"What interests me about this story is that it is ultimately an introspective journey having to do with Merrin's soul," says Schrader. "Stellan has the kind of stature and complexity that this character needs. He can very believably portray a man who's going through this great struggle."

Skarsgrd appreciates the psychological terror that lies in the heart of Schrader's film. "The scariest thing to me in The Exorcist was the sound in the attic," Skarsgrd relates. "Spinning heads is not my cup of tea really, but the sound in the attic, when the threat was hidden and everything was left to your imagination - that's when it's scary."

Beyond being an extraordinary actor with the necessary gravitas to play such a demanding role, it has often been remarked that Skarsgrd resembles fellow Swede Max von Sydow, who originated the role of Father Merrin in The Exorcist. As Schrader says, "I must say it's an added bonus having the best Swedish actor of this generation playing a role created by the best actor of his father's generation!"

In the role of Father Francis, the idealistic young priest who attempts to bring Merrin back to the faith, is actor Gabriel Mann, whose previous films include The Life of David Gale, The Bourne Supremacy and A Lot Like Love. Mann admits he may have done a bit of an actor's overkill when he showed up for his meeting with Schrader complete with priest's gear. "I guess I went into it like gangbusters!" says the actor. "At a certain point Paul just sort of sat back laughing and said, I think you have the job!'"

Mann, a self-confessed horror fanatic, considers The Exorcist to be "the mother of all scary films, basically. It's the one by which all others are gauged." While he was never able to see it on the big screen, Mann says he treats his DVD of the film's 2000 re-issue almost religiously, like a relic. "I'm still pinching myself. I can't quite believe that I'm involved in anything related to that film - it was such a formative cinematic experience for me."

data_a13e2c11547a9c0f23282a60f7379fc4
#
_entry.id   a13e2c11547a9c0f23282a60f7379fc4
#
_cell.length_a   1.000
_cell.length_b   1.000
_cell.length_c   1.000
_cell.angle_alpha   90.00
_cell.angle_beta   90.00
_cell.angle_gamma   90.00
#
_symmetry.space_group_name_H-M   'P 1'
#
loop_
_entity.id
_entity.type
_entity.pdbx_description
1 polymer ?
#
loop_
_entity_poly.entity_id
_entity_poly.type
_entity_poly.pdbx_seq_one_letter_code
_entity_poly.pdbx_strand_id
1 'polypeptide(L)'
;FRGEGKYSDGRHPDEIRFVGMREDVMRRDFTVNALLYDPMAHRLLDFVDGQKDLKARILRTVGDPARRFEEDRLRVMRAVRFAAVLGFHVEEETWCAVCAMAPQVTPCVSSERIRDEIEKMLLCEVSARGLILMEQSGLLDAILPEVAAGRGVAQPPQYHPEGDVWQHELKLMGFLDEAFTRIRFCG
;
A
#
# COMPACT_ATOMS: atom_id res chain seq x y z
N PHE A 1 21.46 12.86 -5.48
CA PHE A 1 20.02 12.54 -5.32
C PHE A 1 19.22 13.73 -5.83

Actress Clara Bellar believes she was cast for her innate understanding of the heart of dedicated aid worker and concentration camp survivor Rachel Lesno. "Paul saw me on video and then asked me to do a second scene with an actor," she recalls. "I was in L.A., he in New York, and he asked me to give him as many different shades and choices of reading as I could. When we finally did meet, he told me it was the soul of the character he was looking for."

The actress was appreciative of the director's on-set style. She describes Schrader as "an actors' director" who trusts his players and always gives them lots of room to breathe. "He has an experimental attitude toward directing that's very exciting - everything seems fresher that way. You'd expect that because he's such a well-known writer he'd demand that you say the words exactly as they were written on the page. Not at all! He was most open to change. I trust the actor's instinct,' he'd say, and he proved that again and again."

Singer Billy Crawford makes his big screen debut in the role of Cheche, the outcast and injured young man whose improbable recovery heralds the impending doom. "Even though I was a singer, my manager and agent took a chance and submitted the picture from the cover of my album Ride, where I look kind of scary and sexy. Pam Dixon, the casting director, saw the picture and met with me while she was doing open calls in NY - the next thing I knew, I was being screen tested!"

Both Skarsgrd and Mann sought guidance to ensure they were convincing as men of the cloth. Mann then happened to meet a priest who turned out to be a part-time actor. "He told me he had worked with Schwarzenegger on End of Days," Mann recalls. "Priests with SAG cards - you encounter everything in California."